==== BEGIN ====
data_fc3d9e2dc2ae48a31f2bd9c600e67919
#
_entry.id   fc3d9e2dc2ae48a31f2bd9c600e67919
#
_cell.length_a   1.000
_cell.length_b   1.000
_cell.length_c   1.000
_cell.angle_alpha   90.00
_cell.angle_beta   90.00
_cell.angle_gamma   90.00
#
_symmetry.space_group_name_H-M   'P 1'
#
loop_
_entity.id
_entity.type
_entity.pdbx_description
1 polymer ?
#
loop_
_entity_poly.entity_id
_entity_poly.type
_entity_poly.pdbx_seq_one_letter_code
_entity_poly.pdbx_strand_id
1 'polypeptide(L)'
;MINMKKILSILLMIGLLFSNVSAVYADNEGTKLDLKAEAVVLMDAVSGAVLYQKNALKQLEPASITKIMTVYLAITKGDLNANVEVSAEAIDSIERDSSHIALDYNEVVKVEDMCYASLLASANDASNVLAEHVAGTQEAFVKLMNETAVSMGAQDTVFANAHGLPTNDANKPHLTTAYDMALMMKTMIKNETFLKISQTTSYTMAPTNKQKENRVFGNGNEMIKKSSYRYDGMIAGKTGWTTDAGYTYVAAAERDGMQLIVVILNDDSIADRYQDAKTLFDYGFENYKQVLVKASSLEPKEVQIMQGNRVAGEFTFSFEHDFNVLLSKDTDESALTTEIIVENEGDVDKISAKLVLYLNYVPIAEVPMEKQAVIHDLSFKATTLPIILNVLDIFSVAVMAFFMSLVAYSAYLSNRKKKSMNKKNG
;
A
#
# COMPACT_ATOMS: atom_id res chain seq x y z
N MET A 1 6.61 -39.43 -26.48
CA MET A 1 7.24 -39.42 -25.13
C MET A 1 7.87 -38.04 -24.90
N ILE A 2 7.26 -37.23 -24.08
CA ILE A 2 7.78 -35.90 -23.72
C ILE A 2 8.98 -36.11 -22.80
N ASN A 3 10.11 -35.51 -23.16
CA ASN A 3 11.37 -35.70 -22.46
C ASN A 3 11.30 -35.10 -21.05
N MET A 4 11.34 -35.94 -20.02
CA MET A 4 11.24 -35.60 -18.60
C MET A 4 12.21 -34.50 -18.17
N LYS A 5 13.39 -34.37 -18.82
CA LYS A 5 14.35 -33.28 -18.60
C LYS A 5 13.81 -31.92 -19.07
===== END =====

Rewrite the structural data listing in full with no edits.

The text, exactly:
data_fc3d9e2dc2ae48a31f2bd9c600e67919
#
_entry.id   fc3d9e2dc2ae48a31f2bd9c600e67919
#
_cell.length_a   1.000
_cell.length_b   1.000
_cell.length_c   1.000
_cell.angle_alpha   90.00
_cell.angle_beta   90.00
_cell.angle_gamma   90.00
#
_symmetry.space_group_name_H-M   'P 1'
#
loop_
_entity.id
_entity.type
_entity.pdbx_description
1 polymer ?
#
loop_
_entity_poly.entity_id
_entity_poly.type
_entity_poly.pdbx_seq_one_letter_code
_entity_poly.pdbx_strand_id
1 'polypeptide(L)'
;MINMKKILSILLMIGLLFSNVSAVYADNEGTKLDLKAEAVVLMDAVSGAVLYQKNALKQLEPASITKIMTVYLAITKGDLNANVEVSAEAIDSIERDSSHIALDYNEVVKVEDMCYASLLASANDASNVLAEHVAGTQEAFVKLMNETAVSMGAQDTVFANAHGLPTNDANKPHLTTAYDMALMMKTMIKNETFLKISQTTSYTMAPTNKQKENRVFGNGNEMIKKSSYRYDGMIAGKTGWTTDAGYTYVAAAERDGMQLIVVILNDDSIADRYQDAKTLFDYGFENYKQVLVKASSLEPKEVQIMQGNRVAGEFTFSFEHDFNVLLSKDTDESALTTEIIVENEGDVDKISAKLVLYLNYVPIAEVPMEKQAVIHDLSFKATTLPIILNVLDIFSVAVMAFFMSLVAYSAYLSNRKKKSMNKKNG
;
A
#
# COMPACT_ATOMS: atom_id res chain seq x y z
N MET A 1 6.61 -39.43 -26.48
CA MET A 1 7.24 -39.42 -25.13
C MET A 1 7.87 -38.04 -24.90
N ILE A 2 7.26 -37.23 -24.08
CA ILE A 2 7.78 -35.90 -23.72
C ILE A 2 8.98 -36.11 -22.80
N ASN A 3 10.11 -35.51 -23.16
CA ASN A 3 11.37 -35.70 -22.46
C ASN A 3 11.30 -35.10 -21.05
N MET A 4 11.34 -35.94 -20.02
CA MET A 4 11.24 -35.60 -18.60
C MET A 4 12.21 -34.50 -18.17
N LYS A 5 13.39 -34.37 -18.82
CA LYS A 5 14.35 -33.28 -18.60
C LYS A 5 13.81 -31.92 -19.07